You can also use Google Analytics reports to check the completeness of data transferred to the dataLayer. That is, depending on each of the scenarios, the variable is filled, whether there are all parameters in it, whether the parameters take the correct values, etc.
The most useful reports
We want to share the most useful reports (in our opinion). You can use them as a data collection checklist:
- Ecommerce reports:
- Behavior — Events — Top events
- Acquisition — Campaigns — Cost Analysis
- Custom reports — For example, one that shows duplicate orders
Let’s see what these reports look like in the interface and which of these reports you need to pay attention to first.
Product Performance report
The most valuable tab in this report is Shopping Behavior. It analyzes the completeness of data collection at each stage of enhanced ecommerce. That is, we can see if Google Analytics transfers product list views, clicks, product detail views, addition/deletion of products to/from the basket, and the purchases themselves.
What should we pay attention to here? First, it’s very strange if you have zero values in any of the columns. Second, if you have more values at some stage than at the previous stage, you’re likely to have problems collecting data. For example, say the number of unique purchases of an item is greater than the number of checkouts. That’s weird and it’s worth paying attention to.
You can also switch between other parameters in this report, which should also be sent to Enhanced Ecommerce. For example, if you select Item Category as the main option, you may see there are sales for certain categories of items but there are no views for these items, no adds to the cart, etc.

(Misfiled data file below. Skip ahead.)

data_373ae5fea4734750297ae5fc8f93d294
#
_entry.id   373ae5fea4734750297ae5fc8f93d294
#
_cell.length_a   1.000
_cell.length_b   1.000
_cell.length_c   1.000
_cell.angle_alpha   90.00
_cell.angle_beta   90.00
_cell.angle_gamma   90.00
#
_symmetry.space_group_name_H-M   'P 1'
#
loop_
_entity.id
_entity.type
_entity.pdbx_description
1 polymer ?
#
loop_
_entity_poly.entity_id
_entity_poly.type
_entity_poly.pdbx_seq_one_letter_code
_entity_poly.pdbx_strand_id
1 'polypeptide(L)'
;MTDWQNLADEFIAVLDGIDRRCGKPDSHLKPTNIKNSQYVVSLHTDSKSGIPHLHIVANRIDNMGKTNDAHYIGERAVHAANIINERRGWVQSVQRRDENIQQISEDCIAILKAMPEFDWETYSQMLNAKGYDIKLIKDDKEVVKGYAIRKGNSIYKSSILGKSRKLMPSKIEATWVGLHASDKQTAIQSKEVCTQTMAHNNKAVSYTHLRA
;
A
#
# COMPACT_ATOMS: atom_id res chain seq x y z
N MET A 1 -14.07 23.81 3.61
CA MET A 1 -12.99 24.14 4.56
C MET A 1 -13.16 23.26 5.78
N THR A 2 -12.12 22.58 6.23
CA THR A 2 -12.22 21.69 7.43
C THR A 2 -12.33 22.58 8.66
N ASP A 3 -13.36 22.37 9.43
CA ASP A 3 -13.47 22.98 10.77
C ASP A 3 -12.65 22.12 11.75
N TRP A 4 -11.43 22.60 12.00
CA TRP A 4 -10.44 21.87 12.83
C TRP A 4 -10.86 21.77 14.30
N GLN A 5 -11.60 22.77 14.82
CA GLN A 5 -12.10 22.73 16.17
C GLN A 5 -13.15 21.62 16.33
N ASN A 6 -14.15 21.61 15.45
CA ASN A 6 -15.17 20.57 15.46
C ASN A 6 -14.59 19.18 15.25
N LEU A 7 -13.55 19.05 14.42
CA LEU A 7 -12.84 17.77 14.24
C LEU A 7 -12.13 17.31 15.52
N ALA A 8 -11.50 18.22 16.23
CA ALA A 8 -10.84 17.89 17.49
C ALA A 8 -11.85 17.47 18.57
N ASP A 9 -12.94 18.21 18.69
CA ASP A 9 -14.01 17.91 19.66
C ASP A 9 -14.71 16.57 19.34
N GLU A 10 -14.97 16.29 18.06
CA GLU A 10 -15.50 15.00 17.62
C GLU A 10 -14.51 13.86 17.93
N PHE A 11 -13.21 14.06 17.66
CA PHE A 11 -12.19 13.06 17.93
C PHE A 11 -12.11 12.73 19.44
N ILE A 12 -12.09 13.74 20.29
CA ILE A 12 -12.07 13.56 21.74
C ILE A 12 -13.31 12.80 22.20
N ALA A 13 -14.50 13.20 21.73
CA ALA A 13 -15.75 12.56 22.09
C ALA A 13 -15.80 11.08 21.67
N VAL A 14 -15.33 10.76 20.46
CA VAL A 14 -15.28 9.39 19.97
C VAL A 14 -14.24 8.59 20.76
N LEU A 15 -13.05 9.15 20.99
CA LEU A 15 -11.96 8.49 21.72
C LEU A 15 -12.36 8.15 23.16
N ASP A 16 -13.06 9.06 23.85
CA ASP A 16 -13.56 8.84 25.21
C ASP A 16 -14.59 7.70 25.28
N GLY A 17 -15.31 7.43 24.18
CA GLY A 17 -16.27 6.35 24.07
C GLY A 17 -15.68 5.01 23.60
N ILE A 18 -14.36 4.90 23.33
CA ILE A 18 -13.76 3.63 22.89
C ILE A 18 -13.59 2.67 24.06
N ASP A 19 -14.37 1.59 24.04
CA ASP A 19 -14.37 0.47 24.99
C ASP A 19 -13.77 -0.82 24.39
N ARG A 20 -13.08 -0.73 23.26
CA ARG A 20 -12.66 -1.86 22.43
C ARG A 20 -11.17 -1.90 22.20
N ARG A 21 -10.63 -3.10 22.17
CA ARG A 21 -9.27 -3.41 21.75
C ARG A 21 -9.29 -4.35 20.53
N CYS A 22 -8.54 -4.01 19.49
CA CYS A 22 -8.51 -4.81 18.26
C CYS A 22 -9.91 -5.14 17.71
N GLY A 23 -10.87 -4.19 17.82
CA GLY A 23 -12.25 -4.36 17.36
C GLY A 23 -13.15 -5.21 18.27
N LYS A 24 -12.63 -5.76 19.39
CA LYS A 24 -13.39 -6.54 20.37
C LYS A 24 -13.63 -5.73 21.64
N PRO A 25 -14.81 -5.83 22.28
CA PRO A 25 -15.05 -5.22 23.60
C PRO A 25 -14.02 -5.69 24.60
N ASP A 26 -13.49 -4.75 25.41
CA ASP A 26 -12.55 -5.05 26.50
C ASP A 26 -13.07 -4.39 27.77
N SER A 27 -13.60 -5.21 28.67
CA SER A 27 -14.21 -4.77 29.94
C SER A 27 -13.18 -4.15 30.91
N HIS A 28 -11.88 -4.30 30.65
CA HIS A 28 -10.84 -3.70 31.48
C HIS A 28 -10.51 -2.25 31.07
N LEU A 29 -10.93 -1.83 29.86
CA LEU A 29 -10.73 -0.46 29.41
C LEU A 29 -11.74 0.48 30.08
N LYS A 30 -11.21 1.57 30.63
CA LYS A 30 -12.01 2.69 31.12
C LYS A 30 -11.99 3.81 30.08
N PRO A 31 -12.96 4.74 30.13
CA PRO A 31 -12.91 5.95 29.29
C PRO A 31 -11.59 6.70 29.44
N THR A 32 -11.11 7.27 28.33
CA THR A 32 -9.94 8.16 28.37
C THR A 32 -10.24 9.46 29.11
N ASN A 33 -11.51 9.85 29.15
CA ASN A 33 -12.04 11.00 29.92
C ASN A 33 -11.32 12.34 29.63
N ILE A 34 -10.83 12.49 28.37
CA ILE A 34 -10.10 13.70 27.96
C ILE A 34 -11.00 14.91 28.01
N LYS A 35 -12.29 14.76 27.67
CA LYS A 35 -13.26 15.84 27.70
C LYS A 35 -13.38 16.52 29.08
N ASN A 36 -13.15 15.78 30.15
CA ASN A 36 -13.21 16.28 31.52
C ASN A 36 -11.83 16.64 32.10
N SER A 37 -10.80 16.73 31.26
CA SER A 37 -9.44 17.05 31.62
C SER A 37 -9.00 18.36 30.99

Top Events report
First of all, it’s necessary to walk through all parameters that are transmitted to Google Analytics and see what values each parameter takes. Usually it’s immediately clear whether everything is okay. More detailed analysis for each of the events can be carried out in custom reports.
Cost Analysis report
Another standard report that can be useful for checking the importing of expense data into Google Analytics is Cost Analysis.
We often see reports where there are expenses for some source or advertising campaign but there are no sessions. This can be caused by problems or errors in UTM tags. Alternatively, filters in Google Analytics may exclude sessions from a particular source. These reports need to be checked from time to time.
We would like to highlight the custom report that allows you to track duplicate transactions. It’s very easy to set up: the parameter must be a transaction ID and the key dimension must be transactions.
Note that when there’s more than one transaction in the report, this means that information about the same order was sent more than once.
If you find a similar problem, read these detailed instructions on how to fix it.